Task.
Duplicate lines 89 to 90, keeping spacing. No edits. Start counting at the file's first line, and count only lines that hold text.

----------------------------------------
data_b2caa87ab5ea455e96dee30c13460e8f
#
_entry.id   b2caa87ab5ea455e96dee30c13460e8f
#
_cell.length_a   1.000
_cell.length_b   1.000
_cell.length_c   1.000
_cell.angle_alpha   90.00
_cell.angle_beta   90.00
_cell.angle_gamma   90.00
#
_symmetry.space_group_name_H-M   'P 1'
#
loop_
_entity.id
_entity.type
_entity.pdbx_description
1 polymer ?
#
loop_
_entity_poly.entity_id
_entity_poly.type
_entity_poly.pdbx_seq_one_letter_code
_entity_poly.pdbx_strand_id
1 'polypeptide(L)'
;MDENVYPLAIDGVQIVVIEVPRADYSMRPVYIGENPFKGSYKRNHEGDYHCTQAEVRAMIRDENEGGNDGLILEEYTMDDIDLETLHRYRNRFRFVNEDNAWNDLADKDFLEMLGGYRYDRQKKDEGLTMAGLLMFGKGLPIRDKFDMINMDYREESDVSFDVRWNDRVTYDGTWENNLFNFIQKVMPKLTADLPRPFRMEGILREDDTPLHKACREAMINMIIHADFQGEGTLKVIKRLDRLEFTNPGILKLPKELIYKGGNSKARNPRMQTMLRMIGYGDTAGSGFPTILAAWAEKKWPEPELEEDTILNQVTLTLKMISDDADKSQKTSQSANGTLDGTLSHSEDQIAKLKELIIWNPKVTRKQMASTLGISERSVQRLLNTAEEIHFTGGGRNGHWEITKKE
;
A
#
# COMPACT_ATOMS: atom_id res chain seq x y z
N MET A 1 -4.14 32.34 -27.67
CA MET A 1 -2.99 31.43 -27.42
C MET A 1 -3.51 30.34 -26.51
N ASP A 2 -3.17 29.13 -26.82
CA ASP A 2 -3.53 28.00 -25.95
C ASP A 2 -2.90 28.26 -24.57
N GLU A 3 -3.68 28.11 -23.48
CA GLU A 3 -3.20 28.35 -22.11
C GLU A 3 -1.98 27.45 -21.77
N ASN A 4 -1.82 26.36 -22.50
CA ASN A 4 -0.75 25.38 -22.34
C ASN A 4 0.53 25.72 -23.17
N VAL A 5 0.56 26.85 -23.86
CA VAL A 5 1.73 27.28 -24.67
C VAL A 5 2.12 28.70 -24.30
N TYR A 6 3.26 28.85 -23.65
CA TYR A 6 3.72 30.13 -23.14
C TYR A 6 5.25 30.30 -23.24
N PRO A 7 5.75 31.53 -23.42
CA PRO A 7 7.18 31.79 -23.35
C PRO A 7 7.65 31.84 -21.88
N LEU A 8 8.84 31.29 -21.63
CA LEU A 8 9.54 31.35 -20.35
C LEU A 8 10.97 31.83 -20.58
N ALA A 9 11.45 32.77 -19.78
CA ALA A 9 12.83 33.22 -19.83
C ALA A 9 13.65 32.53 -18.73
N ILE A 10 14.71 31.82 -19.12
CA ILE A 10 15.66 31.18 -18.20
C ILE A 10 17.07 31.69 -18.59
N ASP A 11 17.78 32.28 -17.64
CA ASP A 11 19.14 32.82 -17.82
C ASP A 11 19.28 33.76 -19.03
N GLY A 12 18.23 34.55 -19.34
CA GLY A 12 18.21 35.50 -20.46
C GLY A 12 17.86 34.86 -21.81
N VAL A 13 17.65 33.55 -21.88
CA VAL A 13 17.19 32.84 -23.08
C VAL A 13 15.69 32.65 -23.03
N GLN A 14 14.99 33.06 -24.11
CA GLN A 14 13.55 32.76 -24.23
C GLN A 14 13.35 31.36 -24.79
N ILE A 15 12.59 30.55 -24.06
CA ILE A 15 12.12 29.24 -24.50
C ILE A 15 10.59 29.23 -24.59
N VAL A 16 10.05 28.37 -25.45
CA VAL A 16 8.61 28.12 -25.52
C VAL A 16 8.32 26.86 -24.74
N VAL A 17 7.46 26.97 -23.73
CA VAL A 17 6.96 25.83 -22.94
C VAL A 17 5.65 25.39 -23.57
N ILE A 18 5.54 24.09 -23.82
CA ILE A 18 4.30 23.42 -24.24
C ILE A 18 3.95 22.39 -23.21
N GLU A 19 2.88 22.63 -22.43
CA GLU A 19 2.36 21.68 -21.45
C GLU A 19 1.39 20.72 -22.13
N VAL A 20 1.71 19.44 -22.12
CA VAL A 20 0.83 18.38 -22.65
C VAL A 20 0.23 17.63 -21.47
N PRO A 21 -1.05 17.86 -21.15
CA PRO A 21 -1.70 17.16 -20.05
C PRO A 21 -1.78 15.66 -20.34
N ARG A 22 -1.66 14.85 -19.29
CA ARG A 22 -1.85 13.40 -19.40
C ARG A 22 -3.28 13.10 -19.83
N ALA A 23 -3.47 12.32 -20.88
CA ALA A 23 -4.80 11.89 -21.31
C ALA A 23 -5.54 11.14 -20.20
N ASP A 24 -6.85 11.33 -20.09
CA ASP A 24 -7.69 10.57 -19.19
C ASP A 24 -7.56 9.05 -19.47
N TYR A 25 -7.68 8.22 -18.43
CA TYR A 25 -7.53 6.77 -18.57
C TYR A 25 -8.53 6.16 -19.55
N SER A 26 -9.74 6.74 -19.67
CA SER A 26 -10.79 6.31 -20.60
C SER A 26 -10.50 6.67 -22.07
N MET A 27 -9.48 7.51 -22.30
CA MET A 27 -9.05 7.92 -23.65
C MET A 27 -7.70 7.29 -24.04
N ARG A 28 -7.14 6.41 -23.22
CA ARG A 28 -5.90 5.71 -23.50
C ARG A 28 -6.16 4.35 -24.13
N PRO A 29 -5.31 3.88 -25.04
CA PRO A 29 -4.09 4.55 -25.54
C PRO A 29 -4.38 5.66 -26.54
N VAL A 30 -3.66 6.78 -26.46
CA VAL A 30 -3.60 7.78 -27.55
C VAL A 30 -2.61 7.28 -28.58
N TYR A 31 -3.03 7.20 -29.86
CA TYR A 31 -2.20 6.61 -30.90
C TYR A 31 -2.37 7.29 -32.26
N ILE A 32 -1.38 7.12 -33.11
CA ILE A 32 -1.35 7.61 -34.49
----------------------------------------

CA VAL A 20 0.83 18.38 -22.65
C VAL A 20 0.23 17.63 -21.47